The second point that the Minister quite fairly made related to the change of ownership. According to the Minister, it has nothing to do with the local people if someone acquires land and then decides to sell it to other people. As I understand the Minister, the local people should not be consulted and should wait and be surprised by the new owners. The Minister may take the view that he is not concerned when a change of ownership takes place. There is no proscription in respect of that matter. We do not ask that there should be proscription, but we believe that there will be terrible consequences when the Bill is enacted. I am not referring to the purpose for which the land will be used, but to its ownership. From his experience, which I greatly admire, the Minister will be as aware as I am that there are many cases in which land changes hands That land appears to be intended for one purpose, but planning applications may emerge five or six years later, although they had been intended from the first.

We envisage that people will acquire land, whether it be allotment land, green belt or recreational land. In five years' time, a planning application will be submitted by the owners, although their names may not be the names on the door. Local people are entitled to know who are the owners of that land. At present, the owners of all land in water authority areas are the water authorities. When there is a change to a plc, there will be a change of ownership. We protest against that change on principle. When the new owners emerge, we know that they will be a very disparate crew. They may well be desperate, but they will certainly be disparate. Ownership will be scattered. Is it not reasonable for local people who enjoy the facility to be consulted through the local authorities? That is all I ask. Perhaps the Minister will say a little more about my point.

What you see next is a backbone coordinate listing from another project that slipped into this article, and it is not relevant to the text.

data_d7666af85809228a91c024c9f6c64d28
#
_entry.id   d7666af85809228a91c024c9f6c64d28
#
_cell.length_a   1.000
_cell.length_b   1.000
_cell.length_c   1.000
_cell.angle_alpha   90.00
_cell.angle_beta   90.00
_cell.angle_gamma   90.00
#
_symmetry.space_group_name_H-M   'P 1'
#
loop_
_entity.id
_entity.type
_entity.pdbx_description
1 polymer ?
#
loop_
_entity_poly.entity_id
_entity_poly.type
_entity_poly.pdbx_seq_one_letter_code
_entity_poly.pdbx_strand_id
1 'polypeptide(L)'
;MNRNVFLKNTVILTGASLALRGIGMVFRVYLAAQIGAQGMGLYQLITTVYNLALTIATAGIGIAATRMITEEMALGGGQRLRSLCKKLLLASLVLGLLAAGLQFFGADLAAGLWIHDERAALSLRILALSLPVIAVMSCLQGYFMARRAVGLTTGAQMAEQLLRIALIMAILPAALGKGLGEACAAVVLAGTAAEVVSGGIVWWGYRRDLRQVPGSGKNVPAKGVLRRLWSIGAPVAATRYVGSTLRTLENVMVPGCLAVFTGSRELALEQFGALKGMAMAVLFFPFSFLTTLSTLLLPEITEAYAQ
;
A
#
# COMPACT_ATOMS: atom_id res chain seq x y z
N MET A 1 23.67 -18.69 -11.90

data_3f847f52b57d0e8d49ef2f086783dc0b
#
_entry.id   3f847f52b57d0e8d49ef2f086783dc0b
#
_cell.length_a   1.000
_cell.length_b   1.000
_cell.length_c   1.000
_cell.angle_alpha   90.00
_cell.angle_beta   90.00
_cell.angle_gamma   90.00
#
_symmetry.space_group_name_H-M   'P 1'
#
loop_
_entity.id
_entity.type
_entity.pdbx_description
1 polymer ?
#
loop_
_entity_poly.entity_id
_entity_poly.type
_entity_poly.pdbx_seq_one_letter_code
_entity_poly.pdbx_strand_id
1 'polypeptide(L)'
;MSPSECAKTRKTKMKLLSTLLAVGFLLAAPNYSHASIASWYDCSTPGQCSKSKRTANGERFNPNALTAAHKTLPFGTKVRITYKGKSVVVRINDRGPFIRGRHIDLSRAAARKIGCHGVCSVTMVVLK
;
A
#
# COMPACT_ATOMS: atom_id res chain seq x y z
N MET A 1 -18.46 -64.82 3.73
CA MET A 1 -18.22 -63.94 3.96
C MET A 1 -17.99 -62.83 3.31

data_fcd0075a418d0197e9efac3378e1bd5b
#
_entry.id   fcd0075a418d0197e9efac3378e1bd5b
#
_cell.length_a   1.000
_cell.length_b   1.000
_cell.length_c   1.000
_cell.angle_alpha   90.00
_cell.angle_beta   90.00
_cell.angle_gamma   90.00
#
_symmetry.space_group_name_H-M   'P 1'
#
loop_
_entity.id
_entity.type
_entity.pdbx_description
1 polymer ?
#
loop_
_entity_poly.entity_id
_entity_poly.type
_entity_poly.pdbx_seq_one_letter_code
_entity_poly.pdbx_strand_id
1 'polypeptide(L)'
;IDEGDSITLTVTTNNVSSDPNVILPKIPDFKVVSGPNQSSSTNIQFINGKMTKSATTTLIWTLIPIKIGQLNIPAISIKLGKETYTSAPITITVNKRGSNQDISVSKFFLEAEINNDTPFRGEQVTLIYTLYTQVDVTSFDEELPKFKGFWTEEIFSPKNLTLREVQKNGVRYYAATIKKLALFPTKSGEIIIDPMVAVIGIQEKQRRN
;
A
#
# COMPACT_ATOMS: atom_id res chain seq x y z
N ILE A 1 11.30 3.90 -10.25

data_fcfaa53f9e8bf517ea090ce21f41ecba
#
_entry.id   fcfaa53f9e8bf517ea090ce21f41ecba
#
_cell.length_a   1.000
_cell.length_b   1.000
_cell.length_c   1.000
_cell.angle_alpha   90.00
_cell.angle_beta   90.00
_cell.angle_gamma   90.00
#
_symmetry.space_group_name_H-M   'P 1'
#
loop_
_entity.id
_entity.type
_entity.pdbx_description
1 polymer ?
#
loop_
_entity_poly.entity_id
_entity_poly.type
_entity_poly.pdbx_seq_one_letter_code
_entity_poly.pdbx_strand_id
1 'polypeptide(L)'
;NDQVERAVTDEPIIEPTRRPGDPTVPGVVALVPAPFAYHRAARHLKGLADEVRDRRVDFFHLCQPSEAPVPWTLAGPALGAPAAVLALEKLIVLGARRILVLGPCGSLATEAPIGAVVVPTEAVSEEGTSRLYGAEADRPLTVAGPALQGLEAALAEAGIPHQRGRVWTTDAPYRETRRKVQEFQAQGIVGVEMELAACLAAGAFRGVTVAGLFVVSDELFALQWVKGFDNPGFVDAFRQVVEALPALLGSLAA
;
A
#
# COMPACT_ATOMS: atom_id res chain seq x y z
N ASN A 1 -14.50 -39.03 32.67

The Earl of Caithness